Jaine Feen turns to politics in sci-fi, which is brilliant at extrapoloating. For her, Ursula le Guin's Dispossessed is the ultimate political science-fiction novel. It features multiple political structures, with the moon as a utopian anarchist colony. The problem with utopias is that they tend to stagnatate. This raises fantastic questions and also suggests that people do want to be ruled. Catherine Hill offers the example of Brandon Sanderson's Mistborn series: what happens after the despot is overthrown, in the subsequent power vacuum, is explored in the second book.  Ian M Banks also criticises politics in his books, though Fenn finds his politics quite simplistic and has always thought sci-fi is more suited to exploring the aftermath of the overthrow than the overthrow itself.

Asked whether sci-fi can move the political landscape forward, Foz Meadows feels it absolutely can, and gives the example of Palestinians dressing up as the Na'vi to draw a parallel with the events of Avatar. Similarly, Thai anti-coup protesters used the Mockingjay salute. It's easy to think in terms of tyrant / victim, oppressor / oppressed, though, when reality is more nuanced and systemic [a point also raised in the Fantasy and Economy panel]. Tchaikvosky agrees with this: fantasy can have a very circular historical structure. Terry Pratchett, bucking that trend, is excellent at exploring the complexity and at moving the history forward. [Monstrous Regiment and Jingo are two good examples.] Fenn suugests that because Pratchett's political commentary is subtle and non-specific, it has the potential to date very well and inform future generations. That said, it's not vague - it's very specific, but embedded in his world. (Being "vague" to keep something universal would be terrible writing advice!)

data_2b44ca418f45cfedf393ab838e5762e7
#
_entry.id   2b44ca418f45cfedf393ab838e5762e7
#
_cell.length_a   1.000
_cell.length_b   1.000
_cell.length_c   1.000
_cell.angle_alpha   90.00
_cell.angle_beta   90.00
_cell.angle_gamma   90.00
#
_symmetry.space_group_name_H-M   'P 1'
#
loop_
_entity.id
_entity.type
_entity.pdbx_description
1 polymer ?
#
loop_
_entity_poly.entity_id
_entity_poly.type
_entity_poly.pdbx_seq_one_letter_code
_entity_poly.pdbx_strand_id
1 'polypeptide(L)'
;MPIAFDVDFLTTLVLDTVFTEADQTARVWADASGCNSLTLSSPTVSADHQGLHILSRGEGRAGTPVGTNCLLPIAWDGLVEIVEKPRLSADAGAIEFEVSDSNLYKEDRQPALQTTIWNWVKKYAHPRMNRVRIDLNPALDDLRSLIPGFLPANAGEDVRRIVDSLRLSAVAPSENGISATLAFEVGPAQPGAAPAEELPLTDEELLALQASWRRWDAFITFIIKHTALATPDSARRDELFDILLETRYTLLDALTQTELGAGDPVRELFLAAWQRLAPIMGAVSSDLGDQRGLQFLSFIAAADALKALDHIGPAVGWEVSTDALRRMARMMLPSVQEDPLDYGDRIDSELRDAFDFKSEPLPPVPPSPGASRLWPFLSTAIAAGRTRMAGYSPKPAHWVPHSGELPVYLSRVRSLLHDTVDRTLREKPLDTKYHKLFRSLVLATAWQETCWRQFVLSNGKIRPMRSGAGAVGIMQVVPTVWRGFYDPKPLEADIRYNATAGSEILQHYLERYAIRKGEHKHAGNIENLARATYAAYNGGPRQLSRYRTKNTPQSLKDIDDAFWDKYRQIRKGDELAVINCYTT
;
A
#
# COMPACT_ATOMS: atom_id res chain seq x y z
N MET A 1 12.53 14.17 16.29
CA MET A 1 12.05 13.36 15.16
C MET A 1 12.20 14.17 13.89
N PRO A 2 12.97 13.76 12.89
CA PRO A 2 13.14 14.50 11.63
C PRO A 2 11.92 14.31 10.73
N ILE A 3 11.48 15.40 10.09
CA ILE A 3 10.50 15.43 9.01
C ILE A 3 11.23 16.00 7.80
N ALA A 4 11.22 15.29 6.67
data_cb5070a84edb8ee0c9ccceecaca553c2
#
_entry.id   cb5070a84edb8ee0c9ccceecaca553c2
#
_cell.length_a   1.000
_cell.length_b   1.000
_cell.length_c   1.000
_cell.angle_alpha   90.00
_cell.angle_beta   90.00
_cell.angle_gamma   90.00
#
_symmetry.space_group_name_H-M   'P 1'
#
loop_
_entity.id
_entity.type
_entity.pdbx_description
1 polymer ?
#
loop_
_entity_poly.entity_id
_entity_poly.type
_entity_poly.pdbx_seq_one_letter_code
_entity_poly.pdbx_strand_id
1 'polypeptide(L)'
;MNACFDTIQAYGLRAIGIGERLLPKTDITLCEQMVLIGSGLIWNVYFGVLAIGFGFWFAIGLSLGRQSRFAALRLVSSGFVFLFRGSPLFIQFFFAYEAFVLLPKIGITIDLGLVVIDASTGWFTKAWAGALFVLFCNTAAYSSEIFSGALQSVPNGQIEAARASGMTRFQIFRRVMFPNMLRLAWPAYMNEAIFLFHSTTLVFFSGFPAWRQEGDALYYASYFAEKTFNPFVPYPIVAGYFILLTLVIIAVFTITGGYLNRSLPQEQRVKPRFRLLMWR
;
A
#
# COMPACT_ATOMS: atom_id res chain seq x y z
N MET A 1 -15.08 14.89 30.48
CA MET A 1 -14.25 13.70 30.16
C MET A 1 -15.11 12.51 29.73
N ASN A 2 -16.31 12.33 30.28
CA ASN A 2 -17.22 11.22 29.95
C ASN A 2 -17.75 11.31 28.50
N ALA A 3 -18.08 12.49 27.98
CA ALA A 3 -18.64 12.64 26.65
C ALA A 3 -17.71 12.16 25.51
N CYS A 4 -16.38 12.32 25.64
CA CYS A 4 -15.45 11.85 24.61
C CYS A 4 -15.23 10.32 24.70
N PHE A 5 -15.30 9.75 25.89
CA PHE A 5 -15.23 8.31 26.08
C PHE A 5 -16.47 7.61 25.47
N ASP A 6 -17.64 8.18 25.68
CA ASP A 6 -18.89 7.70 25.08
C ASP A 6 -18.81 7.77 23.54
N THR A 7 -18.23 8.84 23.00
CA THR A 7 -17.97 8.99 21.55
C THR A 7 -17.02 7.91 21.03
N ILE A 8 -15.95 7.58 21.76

Meadows points out the dystopias are effectively an entire genre dedicated to the political process. They really engage with the questions, how do you govern? how do you govern well? She references an article in the Guardian which suggests that dystopias are actually criticising left-wing politics and the power of the State. [I feel this risks conflating both fascism and communism - far right and far left - as both being "State" ergo being left-wing.] One reason dystopias work so well, says Tchaikovsky, is that the Young Adult (YA) protagonists aren't the bad guys - the previous generation fucked it all up.